As India and Pakistan exchange fire at the border and rhetoric on the political stage, their conflict is adversely affecting the future of sports between the two nations. Two Pakistani players that had signed up for an ongoing Professional Kabaddi League (PKL) in India will not be playing any match in Mumbai and Pune due to “security concerns.”

This is unfortunate, as Kabaddi is an increasingly popular sport enjoyed equally across borders. Our Pakistani players work very hard to improve their game but they do not get the chance to sharpen their skills on an international platform or benefit monetarily from such an opportunity. Nasir Ali, one of the two players signed up this year, is a debutant in the Pro League, and was signed up by the franchise owners for a fee of INR 800,000 (PKR 1.23 million). Shiv Sena protested the inclusion of the players in the PKL, stating that Pakistanis should not be allowed to play when soldiers are dying at the borders. This is not the first time the Hindu revivalist party has come in the spotlight for its anti-Pakistan remarks.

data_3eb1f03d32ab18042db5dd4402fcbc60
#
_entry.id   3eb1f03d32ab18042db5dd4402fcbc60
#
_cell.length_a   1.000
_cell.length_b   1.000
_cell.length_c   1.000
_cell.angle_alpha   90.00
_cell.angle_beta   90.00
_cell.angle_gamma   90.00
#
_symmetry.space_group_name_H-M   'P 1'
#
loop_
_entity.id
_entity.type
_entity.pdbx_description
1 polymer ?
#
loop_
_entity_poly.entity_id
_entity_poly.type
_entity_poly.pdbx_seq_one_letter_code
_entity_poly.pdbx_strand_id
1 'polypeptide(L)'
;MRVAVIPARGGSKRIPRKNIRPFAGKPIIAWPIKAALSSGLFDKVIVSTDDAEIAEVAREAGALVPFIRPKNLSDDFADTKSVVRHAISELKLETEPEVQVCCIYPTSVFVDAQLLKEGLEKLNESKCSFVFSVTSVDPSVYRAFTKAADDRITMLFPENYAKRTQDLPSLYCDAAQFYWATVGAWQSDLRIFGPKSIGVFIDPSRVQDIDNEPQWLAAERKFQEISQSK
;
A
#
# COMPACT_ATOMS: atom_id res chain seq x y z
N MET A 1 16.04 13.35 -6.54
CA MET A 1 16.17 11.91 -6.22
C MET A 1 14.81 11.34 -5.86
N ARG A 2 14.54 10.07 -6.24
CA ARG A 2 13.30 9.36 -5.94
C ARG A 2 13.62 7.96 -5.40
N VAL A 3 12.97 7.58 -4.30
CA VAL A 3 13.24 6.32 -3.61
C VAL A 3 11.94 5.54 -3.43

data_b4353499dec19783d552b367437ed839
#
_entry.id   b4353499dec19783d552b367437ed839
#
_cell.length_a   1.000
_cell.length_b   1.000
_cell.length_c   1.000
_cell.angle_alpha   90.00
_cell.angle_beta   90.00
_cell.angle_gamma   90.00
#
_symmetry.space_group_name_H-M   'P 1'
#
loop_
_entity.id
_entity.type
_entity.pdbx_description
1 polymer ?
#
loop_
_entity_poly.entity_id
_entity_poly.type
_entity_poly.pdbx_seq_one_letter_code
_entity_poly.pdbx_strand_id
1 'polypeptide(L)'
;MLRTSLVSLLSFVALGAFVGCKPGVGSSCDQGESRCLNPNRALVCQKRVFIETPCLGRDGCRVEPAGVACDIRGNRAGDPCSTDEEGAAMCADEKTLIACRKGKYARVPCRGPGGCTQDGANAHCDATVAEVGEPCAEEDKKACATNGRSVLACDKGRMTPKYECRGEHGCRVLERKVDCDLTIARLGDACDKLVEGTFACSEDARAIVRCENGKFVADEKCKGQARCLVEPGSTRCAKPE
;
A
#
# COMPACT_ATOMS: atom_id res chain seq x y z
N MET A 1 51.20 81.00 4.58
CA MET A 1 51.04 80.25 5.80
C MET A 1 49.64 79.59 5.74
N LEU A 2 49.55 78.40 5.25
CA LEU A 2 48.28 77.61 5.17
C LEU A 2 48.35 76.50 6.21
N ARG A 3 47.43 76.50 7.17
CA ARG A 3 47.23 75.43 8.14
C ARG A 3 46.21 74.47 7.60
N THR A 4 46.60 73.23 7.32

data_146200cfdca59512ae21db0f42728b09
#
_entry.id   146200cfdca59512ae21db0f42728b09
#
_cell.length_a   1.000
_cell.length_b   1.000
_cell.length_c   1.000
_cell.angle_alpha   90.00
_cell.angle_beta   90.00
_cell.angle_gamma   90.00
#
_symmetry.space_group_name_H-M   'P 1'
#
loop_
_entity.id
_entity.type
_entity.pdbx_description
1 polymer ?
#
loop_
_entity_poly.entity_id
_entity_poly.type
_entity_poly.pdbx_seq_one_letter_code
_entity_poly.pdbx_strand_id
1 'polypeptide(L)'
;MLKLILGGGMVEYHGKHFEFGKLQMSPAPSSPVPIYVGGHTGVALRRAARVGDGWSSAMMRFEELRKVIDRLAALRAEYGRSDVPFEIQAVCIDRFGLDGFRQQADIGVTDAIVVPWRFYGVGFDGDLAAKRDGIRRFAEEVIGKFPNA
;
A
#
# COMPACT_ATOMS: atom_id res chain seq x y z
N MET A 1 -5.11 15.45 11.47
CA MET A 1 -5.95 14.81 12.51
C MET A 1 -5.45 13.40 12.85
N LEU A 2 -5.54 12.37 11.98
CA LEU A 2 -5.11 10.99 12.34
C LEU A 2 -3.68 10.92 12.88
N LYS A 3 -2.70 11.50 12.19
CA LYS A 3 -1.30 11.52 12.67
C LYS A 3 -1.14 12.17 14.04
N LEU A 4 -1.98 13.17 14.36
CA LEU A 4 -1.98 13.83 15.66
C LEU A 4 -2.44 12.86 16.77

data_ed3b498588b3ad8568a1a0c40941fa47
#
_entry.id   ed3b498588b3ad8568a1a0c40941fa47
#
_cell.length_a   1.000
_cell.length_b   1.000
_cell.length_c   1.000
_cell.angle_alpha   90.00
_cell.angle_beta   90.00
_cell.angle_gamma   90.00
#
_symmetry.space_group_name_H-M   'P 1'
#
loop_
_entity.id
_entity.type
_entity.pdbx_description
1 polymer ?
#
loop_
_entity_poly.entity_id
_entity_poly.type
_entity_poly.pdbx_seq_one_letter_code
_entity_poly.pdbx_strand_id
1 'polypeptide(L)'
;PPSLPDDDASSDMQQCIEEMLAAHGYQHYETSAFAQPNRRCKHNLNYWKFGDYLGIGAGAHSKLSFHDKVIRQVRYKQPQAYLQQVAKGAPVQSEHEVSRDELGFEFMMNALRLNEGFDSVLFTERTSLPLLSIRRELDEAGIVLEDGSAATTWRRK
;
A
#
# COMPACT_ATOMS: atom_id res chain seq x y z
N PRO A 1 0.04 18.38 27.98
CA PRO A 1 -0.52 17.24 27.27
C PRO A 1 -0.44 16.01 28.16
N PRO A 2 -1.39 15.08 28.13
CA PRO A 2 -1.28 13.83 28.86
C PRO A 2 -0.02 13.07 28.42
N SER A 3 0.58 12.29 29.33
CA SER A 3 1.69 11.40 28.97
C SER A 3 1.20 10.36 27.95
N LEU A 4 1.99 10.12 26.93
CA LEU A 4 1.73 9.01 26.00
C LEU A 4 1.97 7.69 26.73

The same concerns were seen when Pakistani cricket players were not allowed to play in the Indian premier league (IPL) due to the 2008 Mumbai terror attacks. Unfortunately all sporting ties have been severed since that incident. Allowing Pakistani players to participate in the IPL is favoured by cricket enthusiasts on both sides of the border, not just the players themselves, who would benefit greatly both professionally and monetarily by the opportunity. Imagine Shahid Afridi playing in the IPL. What Indian cricket fan would not want to see that happen?

If groups like the Shiv Sena would just maintain a peaceful stance, there is great potential for cultural exchange and dialogue. Pakistan’s terror problem is due to non-state actors, and the state is doing its best to get rid of extremism. In contrast, with the oft-belligerent BJP and the even more rightist Shiv Sena, extremism has become part of the state setup in India. Sportsmen would pose no threat to India, if India was itself in control of the ultra right. But yet again, sport, entertainment and a potential friendship take a hit because of religious extremism and devious politicking.